I hate to admit this in writing but the first time I heard about Back on Track was from a steer wrestler, I know hard to believe but it was true. Chad Bouchard’s good horse Radar had a bone chip removed from his fetlock and he had heard about these great new wraps maybe he should try so like any cowboy he asked the barrel racer in his life (Justin and Chad are close friends so when I married Justin I got Chad too. Chads wife Karen is a purebred cattle lady not so much into horse rehab, at least she wasn’t then now she’s almost barrel racer certified in horse care lol) Anyways I wasn’t sold on the idea Chad should wrap this post-surgical leg in heat. I argued heat draws calcium you could reduce the elasticity of the healing tissue I was pretty sure if he was mine I would cold horse. He told me to go learn about it and let him know. It was literally days later a friend posted a Back on Track blanket for sale I bought it (what a sucker right) and went to using it on our horses. Weeks later the same friend I had bought the blanket from was selling her store out so I asked about dealing Back on Track if she wasn’t going to. She lined me up with Dave from Back on Track Canada and I took over selling her “area” term used lightly because in the end no areas or market share was recognized but that’s a whole other can of worms for another time. I was one of the first to sell it and was always telling my customers how I felt the best way to use it was. I had close friends who are equine therapist who resisted it strongly not because they didn’t good in it but because they knew what I didn’t at the time. A little is never enough for us horse people, there seems to be no such thing as use when needed or for a few hours a day. If he feels this good after 4 hours how good could he feel if he lived in it, let’s find out. (my head just hit the key board thinking about it, same as it hits the steering wheel when I pull into and event it’s +29 out and some old horse is tied in the sun wearing his full blanket with neck and his quick wraps and he’s been there for hours probably all day, I guess he must run better cooked.) I realize I am going to get some hate mail for this but breathe deep and think about it do professional athletes prepare to compete this way or do they warm up their muscles before and keep them warm during and then cool them down after?? Honestly most horse require no more than 4 hours in Back on Track it is alright to use overnight sometimes and more often when you are working on an issue but think about your intended purpose and your plan for it’s use. What Back on Track actually does is well explained on their webpage http://www.backontrackproducts.com/How-Back-on-Track-Products-Work-22.html In short it is “long wave infrared heat radiation which increases the blood circulation. The increased blood circulation in the tissues helps to relieve muscles tension and improves performance.” Basically increased circulation brings more blood more oxygen more “energy” to the cells that require it. Is it a heal all nope but it does help a lot of things. I should also mention not all horses enjoy it our hazing horse Twenty despises it he will actually rip it off his body so it’s important to pay attention to their responses.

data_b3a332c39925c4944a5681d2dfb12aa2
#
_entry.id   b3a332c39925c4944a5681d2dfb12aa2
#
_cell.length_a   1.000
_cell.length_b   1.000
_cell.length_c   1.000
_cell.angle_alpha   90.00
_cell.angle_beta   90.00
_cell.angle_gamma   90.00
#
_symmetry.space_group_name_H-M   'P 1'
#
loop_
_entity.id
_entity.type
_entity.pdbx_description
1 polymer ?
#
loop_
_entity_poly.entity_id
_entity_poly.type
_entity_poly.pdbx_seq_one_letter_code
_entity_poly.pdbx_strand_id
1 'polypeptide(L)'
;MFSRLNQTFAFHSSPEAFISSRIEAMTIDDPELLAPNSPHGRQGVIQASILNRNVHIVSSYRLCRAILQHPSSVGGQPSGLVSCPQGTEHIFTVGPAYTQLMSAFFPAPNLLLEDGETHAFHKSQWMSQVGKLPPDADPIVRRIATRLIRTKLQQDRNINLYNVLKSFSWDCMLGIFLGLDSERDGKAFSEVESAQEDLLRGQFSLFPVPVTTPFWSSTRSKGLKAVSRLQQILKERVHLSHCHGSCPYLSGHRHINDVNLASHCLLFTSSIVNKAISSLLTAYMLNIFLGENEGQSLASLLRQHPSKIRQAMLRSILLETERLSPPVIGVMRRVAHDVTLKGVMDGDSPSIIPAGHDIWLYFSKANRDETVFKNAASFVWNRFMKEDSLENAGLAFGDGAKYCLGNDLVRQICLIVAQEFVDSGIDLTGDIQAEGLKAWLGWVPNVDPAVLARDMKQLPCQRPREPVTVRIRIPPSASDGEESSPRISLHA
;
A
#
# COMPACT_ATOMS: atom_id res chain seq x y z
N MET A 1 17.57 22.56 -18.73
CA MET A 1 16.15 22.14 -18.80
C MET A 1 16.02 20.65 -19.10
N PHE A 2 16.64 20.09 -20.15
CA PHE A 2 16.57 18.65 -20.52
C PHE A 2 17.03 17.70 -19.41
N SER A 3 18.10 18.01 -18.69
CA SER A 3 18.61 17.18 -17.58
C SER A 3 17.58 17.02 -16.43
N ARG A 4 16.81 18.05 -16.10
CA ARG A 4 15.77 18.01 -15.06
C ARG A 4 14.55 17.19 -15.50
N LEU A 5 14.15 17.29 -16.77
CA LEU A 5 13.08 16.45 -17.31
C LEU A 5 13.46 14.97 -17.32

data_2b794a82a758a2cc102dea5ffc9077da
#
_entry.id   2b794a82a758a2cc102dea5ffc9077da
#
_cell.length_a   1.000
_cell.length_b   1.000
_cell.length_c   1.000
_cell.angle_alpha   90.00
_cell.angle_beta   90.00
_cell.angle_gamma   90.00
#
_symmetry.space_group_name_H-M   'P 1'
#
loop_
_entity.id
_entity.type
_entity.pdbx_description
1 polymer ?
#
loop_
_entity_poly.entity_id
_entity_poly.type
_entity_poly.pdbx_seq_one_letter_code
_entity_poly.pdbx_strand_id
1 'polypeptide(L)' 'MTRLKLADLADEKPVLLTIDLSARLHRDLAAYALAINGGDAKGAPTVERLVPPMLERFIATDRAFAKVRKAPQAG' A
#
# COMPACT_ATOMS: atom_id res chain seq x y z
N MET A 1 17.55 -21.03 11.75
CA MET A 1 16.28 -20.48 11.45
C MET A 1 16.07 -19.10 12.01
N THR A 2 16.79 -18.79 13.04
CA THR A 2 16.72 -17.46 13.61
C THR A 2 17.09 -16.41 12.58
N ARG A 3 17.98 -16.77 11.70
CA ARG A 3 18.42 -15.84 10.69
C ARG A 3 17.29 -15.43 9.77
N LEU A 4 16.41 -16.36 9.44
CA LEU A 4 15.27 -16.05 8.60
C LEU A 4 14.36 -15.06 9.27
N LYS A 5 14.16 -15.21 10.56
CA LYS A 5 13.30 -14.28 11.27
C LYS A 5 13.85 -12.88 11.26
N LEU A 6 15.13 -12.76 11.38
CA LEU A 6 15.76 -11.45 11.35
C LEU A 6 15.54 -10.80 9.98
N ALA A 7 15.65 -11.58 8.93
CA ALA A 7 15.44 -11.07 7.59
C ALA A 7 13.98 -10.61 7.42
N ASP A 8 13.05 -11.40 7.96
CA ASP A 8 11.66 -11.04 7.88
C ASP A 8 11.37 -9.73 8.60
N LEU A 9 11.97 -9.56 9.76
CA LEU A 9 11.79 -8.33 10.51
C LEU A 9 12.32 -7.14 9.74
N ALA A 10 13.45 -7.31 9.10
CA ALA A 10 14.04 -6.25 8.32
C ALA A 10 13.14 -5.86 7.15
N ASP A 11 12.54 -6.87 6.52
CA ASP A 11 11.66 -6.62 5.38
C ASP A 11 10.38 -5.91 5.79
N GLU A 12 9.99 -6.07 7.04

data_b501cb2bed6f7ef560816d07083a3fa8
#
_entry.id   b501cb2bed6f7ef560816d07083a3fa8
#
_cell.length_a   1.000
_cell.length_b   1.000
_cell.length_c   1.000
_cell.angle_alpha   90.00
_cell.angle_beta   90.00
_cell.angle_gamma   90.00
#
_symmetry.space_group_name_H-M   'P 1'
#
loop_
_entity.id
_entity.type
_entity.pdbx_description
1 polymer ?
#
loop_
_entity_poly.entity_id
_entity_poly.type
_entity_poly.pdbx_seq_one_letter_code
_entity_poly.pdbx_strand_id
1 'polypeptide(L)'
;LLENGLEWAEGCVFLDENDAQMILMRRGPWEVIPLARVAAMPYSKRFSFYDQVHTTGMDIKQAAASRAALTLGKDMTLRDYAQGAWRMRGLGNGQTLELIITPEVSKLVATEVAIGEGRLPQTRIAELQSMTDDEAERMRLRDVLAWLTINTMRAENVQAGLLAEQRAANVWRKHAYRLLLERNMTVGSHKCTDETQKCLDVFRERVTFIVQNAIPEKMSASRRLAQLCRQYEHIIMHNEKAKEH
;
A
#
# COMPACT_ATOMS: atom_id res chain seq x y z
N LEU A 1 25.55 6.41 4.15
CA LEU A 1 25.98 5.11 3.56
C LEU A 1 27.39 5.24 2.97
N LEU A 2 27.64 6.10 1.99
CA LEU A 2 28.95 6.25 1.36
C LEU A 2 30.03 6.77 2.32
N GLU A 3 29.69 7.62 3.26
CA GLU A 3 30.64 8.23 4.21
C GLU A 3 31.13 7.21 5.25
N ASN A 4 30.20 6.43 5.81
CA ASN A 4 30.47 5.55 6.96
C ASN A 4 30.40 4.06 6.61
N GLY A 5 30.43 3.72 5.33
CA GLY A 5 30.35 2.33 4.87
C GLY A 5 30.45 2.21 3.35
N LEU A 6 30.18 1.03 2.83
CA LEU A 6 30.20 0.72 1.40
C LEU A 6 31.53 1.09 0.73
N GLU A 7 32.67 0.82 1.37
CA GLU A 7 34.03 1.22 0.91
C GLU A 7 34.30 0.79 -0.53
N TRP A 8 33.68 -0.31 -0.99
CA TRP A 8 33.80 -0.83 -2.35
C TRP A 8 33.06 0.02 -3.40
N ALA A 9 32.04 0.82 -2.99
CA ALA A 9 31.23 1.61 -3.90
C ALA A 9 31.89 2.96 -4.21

My Aged Performance Horse Plan